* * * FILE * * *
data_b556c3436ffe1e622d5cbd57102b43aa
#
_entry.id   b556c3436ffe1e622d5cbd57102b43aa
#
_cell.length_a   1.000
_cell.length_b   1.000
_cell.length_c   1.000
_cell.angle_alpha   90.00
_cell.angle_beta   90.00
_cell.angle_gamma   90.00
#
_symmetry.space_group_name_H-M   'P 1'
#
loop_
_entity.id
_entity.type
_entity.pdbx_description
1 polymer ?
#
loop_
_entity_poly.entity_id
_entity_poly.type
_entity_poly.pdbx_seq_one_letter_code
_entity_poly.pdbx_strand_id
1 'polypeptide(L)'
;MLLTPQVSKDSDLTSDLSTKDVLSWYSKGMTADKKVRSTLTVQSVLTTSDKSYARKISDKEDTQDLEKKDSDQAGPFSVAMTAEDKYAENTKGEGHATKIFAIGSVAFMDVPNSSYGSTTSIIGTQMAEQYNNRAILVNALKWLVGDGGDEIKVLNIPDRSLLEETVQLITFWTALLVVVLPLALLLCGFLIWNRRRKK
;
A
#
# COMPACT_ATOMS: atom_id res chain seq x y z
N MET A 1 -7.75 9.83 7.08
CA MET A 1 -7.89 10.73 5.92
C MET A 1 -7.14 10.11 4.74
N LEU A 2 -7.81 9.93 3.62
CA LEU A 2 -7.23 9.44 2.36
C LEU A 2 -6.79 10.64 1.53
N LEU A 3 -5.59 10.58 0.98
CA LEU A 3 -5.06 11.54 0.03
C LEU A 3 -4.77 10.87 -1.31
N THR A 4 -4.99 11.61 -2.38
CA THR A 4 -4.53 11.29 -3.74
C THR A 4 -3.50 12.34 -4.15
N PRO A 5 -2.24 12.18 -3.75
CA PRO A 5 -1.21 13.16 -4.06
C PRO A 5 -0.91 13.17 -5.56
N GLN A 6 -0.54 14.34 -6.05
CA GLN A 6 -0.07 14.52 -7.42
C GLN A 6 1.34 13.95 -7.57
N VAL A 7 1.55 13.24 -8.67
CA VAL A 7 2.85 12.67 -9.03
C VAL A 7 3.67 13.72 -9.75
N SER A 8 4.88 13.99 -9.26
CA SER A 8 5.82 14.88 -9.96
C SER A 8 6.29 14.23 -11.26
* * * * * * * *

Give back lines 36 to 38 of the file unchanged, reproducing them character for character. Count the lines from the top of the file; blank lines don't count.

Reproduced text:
C LEU A 2 -6.79 10.64 1.53
N LEU A 3 -5.59 10.58 0.98
CA LEU A 3 -5.06 11.54 0.03